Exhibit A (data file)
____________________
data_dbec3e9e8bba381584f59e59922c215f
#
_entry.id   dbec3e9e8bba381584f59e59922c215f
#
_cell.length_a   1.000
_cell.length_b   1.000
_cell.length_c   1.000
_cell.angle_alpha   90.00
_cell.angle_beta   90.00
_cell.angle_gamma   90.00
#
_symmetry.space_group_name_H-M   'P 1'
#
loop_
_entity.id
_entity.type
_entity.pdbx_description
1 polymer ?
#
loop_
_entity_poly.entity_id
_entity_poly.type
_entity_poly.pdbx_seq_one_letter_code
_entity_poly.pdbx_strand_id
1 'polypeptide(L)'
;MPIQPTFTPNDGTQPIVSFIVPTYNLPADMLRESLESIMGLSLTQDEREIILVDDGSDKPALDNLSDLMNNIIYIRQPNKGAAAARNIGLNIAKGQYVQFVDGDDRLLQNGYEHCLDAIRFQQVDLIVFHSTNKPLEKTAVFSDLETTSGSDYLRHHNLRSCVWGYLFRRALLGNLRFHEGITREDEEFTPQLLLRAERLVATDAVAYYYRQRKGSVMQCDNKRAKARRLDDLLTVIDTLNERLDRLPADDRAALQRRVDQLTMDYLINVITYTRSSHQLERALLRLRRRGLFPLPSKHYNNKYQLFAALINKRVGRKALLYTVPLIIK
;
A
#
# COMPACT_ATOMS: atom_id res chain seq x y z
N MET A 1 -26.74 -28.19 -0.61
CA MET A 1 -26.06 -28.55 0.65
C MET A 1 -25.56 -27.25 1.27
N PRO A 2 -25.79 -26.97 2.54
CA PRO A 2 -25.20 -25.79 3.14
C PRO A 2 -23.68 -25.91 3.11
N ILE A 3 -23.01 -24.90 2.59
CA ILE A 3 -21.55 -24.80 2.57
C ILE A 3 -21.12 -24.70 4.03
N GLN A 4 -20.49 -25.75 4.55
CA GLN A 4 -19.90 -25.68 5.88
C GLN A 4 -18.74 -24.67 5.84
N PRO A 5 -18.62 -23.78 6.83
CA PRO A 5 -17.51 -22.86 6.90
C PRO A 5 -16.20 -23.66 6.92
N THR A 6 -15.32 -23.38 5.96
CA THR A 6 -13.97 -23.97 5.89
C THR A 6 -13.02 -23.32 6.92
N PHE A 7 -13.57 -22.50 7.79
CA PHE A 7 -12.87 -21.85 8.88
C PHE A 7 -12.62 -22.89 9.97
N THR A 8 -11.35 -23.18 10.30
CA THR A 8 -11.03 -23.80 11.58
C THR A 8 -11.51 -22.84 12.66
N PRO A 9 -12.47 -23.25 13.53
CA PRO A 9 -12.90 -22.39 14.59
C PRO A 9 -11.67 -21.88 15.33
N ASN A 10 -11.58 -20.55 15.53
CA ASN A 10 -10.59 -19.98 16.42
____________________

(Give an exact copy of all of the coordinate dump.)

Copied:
data_dbec3e9e8bba381584f59e59922c215f
#
_entry.id   dbec3e9e8bba381584f59e59922c215f
#
_cell.length_a   1.000
_cell.length_b   1.000
_cell.length_c   1.000
_cell.angle_alpha   90.00
_cell.angle_beta   90.00
_cell.angle_gamma   90.00
#
_symmetry.space_group_name_H-M   'P 1'
#
loop_
_entity.id
_entity.type
_entity.pdbx_description
1 polymer ?
#
loop_
_entity_poly.entity_id
_entity_poly.type
_entity_poly.pdbx_seq_one_letter_code
_entity_poly.pdbx_strand_id
1 'polypeptide(L)'
;MPIQPTFTPNDGTQPIVSFIVPTYNLPADMLRESLESIMGLSLTQDEREIILVDDGSDKPALDNLSDLMNNIIYIRQPNKGAAAARNIGLNIAKGQYVQFVDGDDRLLQNGYEHCLDAIRFQQVDLIVFHSTNKPLEKTAVFSDLETTSGSDYLRHHNLRSCVWGYLFRRALLGNLRFHEGITREDEEFTPQLLLRAERLVATDAVAYYYRQRKGSVMQCDNKRAKARRLDDLLTVIDTLNERLDRLPADDRAALQRRVDQLTMDYLINVITYTRSSHQLERALLRLRRRGLFPLPSKHYNNKYQLFAALINKRVGRKALLYTVPLIIK
;
A
#
# COMPACT_ATOMS: atom_id res chain seq x y z
N MET A 1 -26.74 -28.19 -0.61
CA MET A 1 -26.06 -28.55 0.65
C MET A 1 -25.56 -27.25 1.27
N PRO A 2 -25.79 -26.97 2.54
CA PRO A 2 -25.20 -25.79 3.14
C PRO A 2 -23.68 -25.91 3.11
N ILE A 3 -23.01 -24.90 2.59
CA ILE A 3 -21.55 -24.80 2.57
C ILE A 3 -21.12 -24.70 4.03
N GLN A 4 -20.49 -25.75 4.55
CA GLN A 4 -19.90 -25.68 5.88
C GLN A 4 -18.74 -24.67 5.84
N PRO A 5 -18.62 -23.78 6.83
CA PRO A 5 -17.51 -22.86 6.90
C PRO A 5 -16.20 -23.66 6.92
N THR A 6 -15.32 -23.38 5.96
CA THR A 6 -13.97 -23.97 5.89
C THR A 6 -13.02 -23.32 6.92
N PHE A 7 -13.57 -22.50 7.79
CA PHE A 7 -12.87 -21.85 8.88
C PHE A 7 -12.62 -22.89 9.97
N THR A 8 -11.35 -23.18 10.30
CA THR A 8 -11.03 -23.80 11.58
C THR A 8 -11.51 -22.84 12.66
N PRO A 9 -12.47 -23.25 13.53
CA PRO A 9 -12.90 -22.39 14.59
C PRO A 9 -11.67 -21.88 15.33
N ASN A 10 -11.58 -20.55 15.53
CA ASN A 10 -10.59 -19.98 16.42